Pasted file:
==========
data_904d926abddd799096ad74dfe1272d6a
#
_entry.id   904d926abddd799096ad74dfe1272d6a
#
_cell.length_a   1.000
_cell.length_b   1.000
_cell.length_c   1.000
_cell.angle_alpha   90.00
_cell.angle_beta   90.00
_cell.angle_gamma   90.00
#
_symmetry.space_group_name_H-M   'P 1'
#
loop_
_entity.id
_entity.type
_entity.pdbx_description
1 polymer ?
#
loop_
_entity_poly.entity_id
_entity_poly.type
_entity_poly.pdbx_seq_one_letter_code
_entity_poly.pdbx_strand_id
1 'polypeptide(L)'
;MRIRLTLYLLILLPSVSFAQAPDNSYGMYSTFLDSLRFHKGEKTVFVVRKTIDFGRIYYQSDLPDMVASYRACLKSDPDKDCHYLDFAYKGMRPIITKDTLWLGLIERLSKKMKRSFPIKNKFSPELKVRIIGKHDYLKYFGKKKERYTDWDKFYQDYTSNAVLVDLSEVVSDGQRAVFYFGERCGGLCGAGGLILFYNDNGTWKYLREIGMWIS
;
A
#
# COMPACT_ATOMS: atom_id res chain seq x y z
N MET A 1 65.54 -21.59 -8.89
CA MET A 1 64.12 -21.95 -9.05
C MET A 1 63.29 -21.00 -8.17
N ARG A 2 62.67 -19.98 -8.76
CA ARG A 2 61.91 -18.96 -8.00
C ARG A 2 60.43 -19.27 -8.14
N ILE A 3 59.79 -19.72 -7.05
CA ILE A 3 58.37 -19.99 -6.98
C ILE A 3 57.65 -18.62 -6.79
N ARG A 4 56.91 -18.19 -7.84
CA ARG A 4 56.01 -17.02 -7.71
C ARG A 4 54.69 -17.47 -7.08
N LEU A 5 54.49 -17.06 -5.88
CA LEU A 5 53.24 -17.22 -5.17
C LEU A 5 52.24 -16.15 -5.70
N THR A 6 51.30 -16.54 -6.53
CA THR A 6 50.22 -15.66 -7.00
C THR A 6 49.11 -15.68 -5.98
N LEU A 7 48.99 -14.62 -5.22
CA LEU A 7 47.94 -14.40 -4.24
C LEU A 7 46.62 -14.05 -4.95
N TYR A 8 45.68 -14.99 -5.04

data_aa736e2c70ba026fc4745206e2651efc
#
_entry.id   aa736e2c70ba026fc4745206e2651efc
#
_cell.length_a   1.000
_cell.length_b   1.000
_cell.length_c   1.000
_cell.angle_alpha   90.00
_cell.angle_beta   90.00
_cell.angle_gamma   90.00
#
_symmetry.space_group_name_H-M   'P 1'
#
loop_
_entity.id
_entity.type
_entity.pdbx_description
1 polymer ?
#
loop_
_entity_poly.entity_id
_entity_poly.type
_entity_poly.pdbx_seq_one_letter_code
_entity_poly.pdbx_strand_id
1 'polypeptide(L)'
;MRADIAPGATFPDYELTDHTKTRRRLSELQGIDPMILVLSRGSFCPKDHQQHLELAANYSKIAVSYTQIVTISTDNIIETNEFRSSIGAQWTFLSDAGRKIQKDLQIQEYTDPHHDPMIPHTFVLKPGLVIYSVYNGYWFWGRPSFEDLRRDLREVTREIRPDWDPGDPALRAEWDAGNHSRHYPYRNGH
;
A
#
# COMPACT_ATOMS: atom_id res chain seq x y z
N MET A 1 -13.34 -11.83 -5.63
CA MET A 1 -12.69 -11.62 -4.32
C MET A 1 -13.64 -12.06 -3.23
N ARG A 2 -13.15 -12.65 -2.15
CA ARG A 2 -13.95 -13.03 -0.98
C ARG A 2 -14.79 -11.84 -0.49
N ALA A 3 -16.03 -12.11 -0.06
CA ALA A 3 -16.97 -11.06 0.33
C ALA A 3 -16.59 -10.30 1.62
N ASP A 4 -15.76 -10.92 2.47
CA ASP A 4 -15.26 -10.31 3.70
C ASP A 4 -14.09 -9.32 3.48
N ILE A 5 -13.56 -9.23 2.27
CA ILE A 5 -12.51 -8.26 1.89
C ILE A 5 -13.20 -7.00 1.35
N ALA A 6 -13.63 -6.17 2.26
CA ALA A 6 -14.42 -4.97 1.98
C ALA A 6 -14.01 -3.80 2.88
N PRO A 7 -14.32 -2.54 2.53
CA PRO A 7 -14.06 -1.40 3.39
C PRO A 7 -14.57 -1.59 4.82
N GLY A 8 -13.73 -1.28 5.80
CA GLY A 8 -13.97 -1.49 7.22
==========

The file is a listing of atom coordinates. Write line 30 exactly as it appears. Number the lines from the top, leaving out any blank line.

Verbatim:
# COMPACT_ATOMS: atom_id res chain seq x y z